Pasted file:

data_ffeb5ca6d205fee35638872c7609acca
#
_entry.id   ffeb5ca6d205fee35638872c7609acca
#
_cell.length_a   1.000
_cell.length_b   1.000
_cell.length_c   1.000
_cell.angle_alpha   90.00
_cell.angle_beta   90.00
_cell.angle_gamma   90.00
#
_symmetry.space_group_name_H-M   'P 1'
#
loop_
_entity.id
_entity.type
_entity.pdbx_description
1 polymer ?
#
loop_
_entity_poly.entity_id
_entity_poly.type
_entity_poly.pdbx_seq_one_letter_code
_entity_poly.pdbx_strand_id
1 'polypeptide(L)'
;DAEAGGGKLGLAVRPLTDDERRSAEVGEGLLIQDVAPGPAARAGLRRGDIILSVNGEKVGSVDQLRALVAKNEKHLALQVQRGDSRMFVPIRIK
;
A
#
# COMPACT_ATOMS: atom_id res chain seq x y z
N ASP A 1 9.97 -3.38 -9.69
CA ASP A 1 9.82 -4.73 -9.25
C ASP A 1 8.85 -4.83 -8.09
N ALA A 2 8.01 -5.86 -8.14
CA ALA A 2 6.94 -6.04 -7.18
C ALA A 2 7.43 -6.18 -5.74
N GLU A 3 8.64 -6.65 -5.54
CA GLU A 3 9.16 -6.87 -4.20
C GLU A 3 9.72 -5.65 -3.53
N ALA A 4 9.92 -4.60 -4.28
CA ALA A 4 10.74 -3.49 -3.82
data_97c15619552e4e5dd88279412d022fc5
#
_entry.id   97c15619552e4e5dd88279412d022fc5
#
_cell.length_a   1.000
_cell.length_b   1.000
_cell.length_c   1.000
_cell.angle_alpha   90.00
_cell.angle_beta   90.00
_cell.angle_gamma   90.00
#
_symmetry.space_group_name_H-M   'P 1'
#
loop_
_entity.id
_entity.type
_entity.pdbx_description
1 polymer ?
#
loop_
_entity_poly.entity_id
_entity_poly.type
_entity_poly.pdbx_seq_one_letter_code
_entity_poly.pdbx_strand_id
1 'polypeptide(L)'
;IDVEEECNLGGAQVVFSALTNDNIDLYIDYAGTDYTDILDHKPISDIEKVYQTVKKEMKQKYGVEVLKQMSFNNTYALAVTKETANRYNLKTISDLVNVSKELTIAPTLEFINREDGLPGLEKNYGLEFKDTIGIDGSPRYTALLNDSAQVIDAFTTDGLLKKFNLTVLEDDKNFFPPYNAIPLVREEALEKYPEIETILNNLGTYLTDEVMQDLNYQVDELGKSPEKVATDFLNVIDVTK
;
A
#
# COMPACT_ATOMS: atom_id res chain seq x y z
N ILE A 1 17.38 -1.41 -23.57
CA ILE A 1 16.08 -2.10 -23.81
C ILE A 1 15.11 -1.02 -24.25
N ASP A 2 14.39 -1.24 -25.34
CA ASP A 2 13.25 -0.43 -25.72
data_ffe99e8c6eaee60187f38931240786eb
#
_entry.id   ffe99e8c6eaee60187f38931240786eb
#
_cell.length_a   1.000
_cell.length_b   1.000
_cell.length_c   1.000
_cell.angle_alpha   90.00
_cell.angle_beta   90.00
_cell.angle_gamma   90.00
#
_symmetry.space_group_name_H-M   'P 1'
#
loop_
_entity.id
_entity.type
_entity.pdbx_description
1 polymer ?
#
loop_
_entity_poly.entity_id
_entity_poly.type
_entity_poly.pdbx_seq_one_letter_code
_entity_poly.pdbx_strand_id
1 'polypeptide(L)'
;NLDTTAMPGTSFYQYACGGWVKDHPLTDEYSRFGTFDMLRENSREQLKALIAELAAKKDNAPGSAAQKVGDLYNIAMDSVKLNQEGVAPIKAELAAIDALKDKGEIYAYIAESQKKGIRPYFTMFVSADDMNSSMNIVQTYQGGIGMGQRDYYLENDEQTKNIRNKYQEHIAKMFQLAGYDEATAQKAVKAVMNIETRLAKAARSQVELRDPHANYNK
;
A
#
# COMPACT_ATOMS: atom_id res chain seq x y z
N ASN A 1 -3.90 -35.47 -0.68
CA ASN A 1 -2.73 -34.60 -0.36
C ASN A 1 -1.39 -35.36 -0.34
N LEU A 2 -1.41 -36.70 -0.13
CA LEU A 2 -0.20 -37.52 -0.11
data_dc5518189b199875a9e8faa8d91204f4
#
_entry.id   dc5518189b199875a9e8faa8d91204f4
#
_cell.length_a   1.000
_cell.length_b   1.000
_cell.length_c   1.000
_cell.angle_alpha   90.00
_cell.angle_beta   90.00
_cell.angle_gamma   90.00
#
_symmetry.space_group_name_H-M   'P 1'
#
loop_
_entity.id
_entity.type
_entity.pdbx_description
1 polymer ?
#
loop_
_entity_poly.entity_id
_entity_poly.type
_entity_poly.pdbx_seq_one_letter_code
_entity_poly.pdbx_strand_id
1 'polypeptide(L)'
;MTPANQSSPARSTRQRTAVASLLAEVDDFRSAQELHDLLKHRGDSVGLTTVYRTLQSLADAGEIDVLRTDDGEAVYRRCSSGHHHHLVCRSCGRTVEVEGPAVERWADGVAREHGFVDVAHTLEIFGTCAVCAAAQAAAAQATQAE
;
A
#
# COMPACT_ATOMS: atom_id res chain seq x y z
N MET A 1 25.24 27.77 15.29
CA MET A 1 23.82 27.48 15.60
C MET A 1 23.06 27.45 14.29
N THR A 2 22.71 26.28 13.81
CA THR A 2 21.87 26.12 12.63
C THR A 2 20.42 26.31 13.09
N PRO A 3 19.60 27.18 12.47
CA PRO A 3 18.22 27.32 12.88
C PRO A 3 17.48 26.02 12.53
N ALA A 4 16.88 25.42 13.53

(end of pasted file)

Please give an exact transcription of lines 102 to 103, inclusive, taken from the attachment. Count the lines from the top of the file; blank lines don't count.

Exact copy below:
;NLDTTAMPGTSFYQYACGGWVKDHPLTDEYSRFGTFDMLRENSREQLKALIAELAAKKDNAPGSAAQKVGDLYNIAMDSVKLNQEGVAPIKAELAAIDALKDKGEIYAYIAESQKKGIRPYFTMFVSADDMNSSMNIVQTYQGGIGMGQRDYYLENDEQTKNIRNKYQEHIAKMFQLAGYDEATAQKAVKAVMNIETRLAKAARSQVELRDPHANYNK
;